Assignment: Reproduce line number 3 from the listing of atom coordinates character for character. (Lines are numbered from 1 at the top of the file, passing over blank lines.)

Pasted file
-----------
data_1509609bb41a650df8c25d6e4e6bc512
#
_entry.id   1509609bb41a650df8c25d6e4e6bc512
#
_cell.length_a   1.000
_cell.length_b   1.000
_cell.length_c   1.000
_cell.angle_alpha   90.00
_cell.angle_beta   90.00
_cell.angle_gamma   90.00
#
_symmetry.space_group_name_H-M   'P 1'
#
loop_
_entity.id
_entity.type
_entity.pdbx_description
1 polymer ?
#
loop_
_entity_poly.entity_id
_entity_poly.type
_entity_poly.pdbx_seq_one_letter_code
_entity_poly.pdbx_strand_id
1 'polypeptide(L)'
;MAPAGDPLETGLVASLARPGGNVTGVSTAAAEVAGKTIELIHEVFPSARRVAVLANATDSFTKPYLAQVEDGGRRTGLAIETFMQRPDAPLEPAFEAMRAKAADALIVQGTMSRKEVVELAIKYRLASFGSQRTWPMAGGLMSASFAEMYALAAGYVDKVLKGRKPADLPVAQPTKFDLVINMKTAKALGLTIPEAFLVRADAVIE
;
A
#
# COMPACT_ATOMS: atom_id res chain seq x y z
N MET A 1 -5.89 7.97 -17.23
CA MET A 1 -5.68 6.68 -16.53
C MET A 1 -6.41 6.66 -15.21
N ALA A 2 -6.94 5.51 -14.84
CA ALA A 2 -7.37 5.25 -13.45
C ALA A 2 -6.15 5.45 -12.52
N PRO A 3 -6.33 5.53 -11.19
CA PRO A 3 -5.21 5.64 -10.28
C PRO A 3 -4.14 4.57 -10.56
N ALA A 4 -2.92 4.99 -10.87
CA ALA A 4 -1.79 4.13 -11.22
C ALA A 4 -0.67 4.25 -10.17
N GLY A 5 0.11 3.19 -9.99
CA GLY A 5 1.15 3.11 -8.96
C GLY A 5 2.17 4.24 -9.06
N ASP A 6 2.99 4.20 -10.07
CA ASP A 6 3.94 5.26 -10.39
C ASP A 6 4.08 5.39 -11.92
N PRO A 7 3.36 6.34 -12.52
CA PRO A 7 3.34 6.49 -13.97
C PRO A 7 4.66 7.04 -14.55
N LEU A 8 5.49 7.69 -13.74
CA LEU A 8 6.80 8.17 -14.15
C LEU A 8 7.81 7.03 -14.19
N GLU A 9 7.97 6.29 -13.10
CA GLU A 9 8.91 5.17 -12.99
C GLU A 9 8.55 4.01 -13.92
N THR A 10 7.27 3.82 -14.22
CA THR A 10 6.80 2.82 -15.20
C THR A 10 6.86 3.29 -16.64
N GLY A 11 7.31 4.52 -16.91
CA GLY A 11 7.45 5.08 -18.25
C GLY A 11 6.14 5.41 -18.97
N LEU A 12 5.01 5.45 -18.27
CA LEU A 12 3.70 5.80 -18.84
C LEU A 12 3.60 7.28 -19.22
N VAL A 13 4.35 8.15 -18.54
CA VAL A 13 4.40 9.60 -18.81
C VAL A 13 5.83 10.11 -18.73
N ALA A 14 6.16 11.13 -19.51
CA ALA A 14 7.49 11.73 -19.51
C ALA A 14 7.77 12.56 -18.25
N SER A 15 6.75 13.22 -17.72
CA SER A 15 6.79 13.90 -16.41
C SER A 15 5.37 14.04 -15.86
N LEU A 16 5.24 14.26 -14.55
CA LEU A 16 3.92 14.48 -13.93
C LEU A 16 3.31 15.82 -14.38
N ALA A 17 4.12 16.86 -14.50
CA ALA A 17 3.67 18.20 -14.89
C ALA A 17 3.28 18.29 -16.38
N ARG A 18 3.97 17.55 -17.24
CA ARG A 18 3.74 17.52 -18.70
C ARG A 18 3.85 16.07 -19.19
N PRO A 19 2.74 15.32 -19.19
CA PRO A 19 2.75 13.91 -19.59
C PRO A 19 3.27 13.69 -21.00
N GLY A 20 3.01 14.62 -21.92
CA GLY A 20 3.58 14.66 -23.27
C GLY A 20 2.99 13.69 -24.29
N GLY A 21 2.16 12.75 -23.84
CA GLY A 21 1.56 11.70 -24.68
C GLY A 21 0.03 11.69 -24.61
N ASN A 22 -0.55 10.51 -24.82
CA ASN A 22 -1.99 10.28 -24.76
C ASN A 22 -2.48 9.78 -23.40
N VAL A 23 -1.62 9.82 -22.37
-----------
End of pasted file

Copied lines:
_entry.id   1509609bb41a650df8c25d6e4e6bc512